Average fraud saving of €1.16 for each public services card issued

Fresh concern about State sharing of citizens’ data after publication of new strategy

An identity card currently held by more than two million people has so far prevented just €2.5million worth of welfare fraud, figures from the Department of Social Protection show.

Public services cards, the issuing of which will have cost €60 million by the end of the year, were first provided to social welfare customers and people claiming certain State benefits. They are now being rolled out to all citizens and the Government has said they will be required for certain services, such as obtaining passports and driving licences.

Official (anti-fraud) savings up to October as a result of registering customers through face-to-face process for the card were €2.58 million, according to departmental records released under the Freedom of Information Act. Some 2.23 million cards had been issued at that time.

This means the amount saved due to capturing alleged fraud when registering for the card at that time was just under €1.16 per card issued.


The department has an annual budget of almost €20 billion. It has said separately it has saved more than €500 million due to other control measures to detect fraud and overpayments.

Some 2.71 million of the cards had been issued up to the end of July and the department said it planned to meet the target of 3 million by the end of the year. It has issued about 50,000 cards a month on average this year.


At a meeting with Government officials as late as last September, the Data Protection Commissioner expressed concern “at the increasing expansion across the public sector of the use of the PPSN (PPS number), and by legislative means other than the primary Social Welfare Acts”.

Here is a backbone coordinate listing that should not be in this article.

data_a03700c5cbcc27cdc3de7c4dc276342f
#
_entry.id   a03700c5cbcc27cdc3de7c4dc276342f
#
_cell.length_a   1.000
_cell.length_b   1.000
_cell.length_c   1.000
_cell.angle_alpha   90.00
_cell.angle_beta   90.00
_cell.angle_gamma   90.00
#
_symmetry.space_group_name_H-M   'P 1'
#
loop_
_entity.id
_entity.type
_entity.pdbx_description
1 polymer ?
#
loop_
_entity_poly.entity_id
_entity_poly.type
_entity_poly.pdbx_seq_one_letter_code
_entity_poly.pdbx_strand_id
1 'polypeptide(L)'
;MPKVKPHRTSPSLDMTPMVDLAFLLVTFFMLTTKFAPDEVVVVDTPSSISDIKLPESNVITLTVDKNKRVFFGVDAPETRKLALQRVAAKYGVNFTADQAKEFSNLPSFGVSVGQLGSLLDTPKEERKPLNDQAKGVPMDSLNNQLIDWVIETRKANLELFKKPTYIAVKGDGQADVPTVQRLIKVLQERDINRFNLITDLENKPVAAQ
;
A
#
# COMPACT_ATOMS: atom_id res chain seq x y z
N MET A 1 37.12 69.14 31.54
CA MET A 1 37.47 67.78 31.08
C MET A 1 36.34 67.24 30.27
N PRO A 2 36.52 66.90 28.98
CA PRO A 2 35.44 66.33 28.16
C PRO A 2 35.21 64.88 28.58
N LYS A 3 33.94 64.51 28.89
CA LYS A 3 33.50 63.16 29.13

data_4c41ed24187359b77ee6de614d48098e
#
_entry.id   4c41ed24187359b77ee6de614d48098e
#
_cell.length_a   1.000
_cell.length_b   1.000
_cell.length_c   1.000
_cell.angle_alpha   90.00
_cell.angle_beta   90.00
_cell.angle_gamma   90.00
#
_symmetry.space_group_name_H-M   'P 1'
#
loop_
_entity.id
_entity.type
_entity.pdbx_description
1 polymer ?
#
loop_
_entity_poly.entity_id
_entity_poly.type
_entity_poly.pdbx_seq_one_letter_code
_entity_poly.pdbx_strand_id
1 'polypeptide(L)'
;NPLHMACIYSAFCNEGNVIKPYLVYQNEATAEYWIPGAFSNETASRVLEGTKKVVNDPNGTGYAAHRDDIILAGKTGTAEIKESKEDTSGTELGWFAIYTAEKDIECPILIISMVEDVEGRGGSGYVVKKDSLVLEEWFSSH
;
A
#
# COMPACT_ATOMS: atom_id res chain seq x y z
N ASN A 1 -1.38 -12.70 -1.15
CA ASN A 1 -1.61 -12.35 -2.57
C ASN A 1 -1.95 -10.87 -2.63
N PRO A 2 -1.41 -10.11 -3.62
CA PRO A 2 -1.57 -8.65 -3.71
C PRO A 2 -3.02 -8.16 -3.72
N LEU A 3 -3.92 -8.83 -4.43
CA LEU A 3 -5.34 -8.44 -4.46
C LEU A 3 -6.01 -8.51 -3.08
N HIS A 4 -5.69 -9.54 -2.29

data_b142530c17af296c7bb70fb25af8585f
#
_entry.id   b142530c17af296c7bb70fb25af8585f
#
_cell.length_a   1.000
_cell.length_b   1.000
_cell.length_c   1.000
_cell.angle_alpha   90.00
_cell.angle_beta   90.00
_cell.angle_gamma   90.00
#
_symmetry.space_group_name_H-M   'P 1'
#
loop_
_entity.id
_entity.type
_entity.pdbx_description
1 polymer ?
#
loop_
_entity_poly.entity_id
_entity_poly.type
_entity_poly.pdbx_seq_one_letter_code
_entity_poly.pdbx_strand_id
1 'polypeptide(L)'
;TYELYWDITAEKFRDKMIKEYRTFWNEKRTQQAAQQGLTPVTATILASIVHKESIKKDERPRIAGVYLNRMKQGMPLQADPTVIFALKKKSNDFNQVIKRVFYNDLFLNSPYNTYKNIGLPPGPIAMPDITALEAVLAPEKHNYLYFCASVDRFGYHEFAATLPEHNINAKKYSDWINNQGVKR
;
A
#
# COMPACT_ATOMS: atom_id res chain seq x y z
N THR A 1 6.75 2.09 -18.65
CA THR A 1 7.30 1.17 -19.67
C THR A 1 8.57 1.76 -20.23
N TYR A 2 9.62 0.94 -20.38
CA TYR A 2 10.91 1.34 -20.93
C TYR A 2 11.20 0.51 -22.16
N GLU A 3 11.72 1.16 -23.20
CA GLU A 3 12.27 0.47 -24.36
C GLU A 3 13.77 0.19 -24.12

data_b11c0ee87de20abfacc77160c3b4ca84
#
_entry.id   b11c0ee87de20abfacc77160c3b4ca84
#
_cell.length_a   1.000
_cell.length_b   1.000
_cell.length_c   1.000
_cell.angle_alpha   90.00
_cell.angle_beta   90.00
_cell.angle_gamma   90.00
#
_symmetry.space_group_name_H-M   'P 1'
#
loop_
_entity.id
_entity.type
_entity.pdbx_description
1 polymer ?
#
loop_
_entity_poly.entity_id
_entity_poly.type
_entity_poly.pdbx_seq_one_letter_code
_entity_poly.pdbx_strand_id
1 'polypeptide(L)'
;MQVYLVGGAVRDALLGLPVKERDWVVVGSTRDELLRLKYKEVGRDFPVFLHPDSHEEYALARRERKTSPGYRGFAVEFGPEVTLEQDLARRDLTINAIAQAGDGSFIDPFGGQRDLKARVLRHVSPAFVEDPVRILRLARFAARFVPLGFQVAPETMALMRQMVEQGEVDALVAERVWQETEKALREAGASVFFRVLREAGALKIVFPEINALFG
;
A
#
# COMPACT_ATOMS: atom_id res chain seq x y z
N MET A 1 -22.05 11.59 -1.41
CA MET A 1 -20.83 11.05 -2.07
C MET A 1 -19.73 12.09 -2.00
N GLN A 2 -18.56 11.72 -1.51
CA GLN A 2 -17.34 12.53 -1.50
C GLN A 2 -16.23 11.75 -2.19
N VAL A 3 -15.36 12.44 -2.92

The commissioner’s officials also expressed concern about “transparency and public awareness” of the card project.

They also reveal the Road Safety Authority "refused" to implement a plan to allow driving licences and public services cards be issued as part of the same process, until a public campaign was put in place.

Privacy advocates and the Irish Council for Civil Liberties have expressed concerns that the means by which the card has been introduced make it a “national ID card by default”.

Digital Rights Ireland (DRI) expressed renewed concern on Monday about the Government's plans to more widely share citizens' data following the publication of the e-Government Strategy 2017-2020 last week.

It said the public services card project would result in “the linking up of private, intimate details of Irish citizens’ lives across all sections of government, including the education system, gardaí and the health service”.

“There is no legal framework to provide for this to be done in a fair, safe and legal manner,” the organisation said.

Data sharing

The proposed Data Sharing and Governance Bill would provide some basis for the sharing of data, but that this was only in the earliest stages of development.

DRI said the Government had promised the public services card would not be mandatory but it had now put forward a plan that “will force every citizen, young or old, rich or poor to have this card”.

Tens of thousands of public servants and contractors could have access to some of the national databases and there was “no plan for how this access would be controlled”.

It noted that just last week, a member of An Garda Síochána was convicted of illegally accessing private data about individuals from the Garda Pulse system and that there had been hundreds of privacy breaches at the Department of Social Protection.

DRI said there were also "external threats" and that Sweden was currently "reeling" from a scandal where data stored in the cloud as part of a unified national system had resulted in a major nationwide data breach and a government-level scandal.